For Tu BiShvat: 9 Facts About the Advantages of Living Next to Forests

Maintaining a healthy life, protection from floods and paying less for electricity: in celebration of the Tu BiShvat holiday, KKL-JNF presents 9 interesting facts about the advantages of living next to forests.
Gilad Ostrovsky, KKL-JNF's Chief Forester: "Those who live next to a forest enjoys a healthier and more relaxed life, and for this reason, there is great importance in expanding the forest territory, especially near big cities."
A few facts about living next to a forest:
1. It reduces the risk of floods – soil-preserving trees that stand near the forest help reducing surface runoff.
2. Reduction of electricity consumption – during the winter, each tree reduces the impact of the wind and in the summer it provides shading. Both reduce need for extreme heating/cooling electrical measures.
3. Healthy body and mind – as a significant number of researches show, the possibility of travel in the open nature has proven itself to have a positive influence on the body and mind, encouraging sport activities, providing an escape from the stress of daily routines and more. Researches also show that living next to a forest reduces anxiety, balance mood changes and reduce general stress.
4. Landscape – the forest landscape is irreplaceable. The forest, the constitute the green lungs of Israel, are an inseparable part of the Israeli landscape, a wild view spreading across about 4 million acres.
5. Shading – living near a forest provides shading and temperature control, creating cool and pleasant surroundings.
6. Maintaining biodiversity, which is important for humankind's wellbeing.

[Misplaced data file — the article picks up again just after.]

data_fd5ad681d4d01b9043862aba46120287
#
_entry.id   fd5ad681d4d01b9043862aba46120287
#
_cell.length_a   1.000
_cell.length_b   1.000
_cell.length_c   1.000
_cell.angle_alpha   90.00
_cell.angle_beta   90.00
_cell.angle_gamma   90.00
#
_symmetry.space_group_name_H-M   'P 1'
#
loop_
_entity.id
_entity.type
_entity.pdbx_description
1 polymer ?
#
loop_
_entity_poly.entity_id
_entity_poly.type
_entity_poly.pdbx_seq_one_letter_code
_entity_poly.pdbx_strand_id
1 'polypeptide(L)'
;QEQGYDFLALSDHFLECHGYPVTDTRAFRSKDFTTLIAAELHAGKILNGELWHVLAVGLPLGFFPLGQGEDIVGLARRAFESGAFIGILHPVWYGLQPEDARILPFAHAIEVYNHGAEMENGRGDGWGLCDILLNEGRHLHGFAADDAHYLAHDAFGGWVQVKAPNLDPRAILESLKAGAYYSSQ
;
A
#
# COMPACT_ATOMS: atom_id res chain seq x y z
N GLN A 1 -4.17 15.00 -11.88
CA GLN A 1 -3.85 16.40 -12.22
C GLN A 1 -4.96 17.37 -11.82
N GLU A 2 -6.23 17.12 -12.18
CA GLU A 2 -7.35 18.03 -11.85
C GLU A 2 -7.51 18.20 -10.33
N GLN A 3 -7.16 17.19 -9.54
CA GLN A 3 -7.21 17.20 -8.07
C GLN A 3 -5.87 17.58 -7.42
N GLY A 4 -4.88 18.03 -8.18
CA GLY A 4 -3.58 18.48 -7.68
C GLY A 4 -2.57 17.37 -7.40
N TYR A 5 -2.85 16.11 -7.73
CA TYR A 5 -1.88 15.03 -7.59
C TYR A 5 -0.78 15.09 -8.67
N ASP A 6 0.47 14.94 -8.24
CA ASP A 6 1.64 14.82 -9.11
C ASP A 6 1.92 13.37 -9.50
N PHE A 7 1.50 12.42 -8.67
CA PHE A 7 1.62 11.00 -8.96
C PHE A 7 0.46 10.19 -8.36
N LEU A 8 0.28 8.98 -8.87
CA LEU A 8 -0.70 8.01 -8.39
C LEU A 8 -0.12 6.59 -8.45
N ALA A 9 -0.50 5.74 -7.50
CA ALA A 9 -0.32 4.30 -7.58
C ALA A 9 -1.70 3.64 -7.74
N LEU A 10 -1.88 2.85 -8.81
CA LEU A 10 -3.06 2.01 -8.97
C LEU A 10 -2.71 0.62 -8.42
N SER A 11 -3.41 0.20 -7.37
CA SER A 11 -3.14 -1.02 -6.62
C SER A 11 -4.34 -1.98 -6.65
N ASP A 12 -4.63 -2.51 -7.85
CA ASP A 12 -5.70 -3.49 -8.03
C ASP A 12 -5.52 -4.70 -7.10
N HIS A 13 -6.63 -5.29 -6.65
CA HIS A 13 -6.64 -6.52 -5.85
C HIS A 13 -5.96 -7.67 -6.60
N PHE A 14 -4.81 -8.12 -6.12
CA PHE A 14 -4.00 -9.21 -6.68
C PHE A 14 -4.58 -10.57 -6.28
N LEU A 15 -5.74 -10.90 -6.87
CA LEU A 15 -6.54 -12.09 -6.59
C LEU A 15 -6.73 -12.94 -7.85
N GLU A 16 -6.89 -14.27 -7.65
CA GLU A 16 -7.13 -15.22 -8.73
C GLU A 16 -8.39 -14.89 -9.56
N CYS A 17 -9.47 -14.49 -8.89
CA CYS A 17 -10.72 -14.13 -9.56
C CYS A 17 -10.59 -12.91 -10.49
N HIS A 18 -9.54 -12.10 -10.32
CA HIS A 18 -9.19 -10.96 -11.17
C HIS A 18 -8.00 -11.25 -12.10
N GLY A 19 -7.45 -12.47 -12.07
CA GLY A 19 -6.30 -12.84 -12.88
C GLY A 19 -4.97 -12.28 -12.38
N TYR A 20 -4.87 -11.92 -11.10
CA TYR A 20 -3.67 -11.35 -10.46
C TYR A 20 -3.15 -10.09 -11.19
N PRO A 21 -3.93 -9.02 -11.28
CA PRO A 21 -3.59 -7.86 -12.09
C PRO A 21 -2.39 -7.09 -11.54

7. Living near a forest provides a view of millions of birds that pass each year through Israel on their way to Africa from Europe and back, as well as different species of birds of prey that make their home in the forests.
8. Living near a forest also makes people aware of the ecosystem that they are a part of, and help them understand what is required to protect the environment.
9. Trees in the forests absorb carbon dioxide, a greenhouse gas that contributes to the climate crisis, and in doing so help the fight against the crisis. Trees also reduce the rise in temperature caused by the crisis by 3-5 degrees and provide shading for day walkers. 
KKL-JNF Chairwoman Ifat Ovadia-Luski: "KKL-JNF has been active for 120 years in caring for the forests, and there's no better time than the week in which we celebrate the Tu BiShvat holiday to learn of the advantages of living next to forests."
Living next to a forest is possible in many locations across Israel, but social and cultural activities near a forest can be found in the 20 community forests planted between Tiberias in the north and Eilat in the south. A community forest is a green lung found in close proximity to the urban space, including the urban space and its environment, with goals that include varied social and cultural aspects as recreation, culture, health and welfare for the local population. Community forest management policy is based on active involvement of the local community and interested parties. The community forest provides a solution for a growing group at the Israeli public, which recognizes a connection between living standards and positive relationship in the community, green environment and emotional connection with place of residency, as a reaction to the burdens and stress of modern life. The national and regional community forest network represents all the social groups in Israel: Arabs, ultra-orthodox Jews, religious Jews and secular Jews.
Omer Ratzon, Community Forests Manager at KKL-JNF: "About five years ago, we have brought the new community forests model from the United Kingdom, according to which KKL-JNF created and promoted a new operation and activity model that provides the necessary frame needed to take care of the forest with help from the local councils and the community, ensuring its continuation. We work closely with the forest trustees, who do an amazing job at the forests, and help them whenever they need. We create the childhood experience through initiatives and activities led by the communities and the local council. We expect that in the years to come, urban communities will plant more forests, in order to improve the quality of life and contribute to the preservation of forests for the next generations.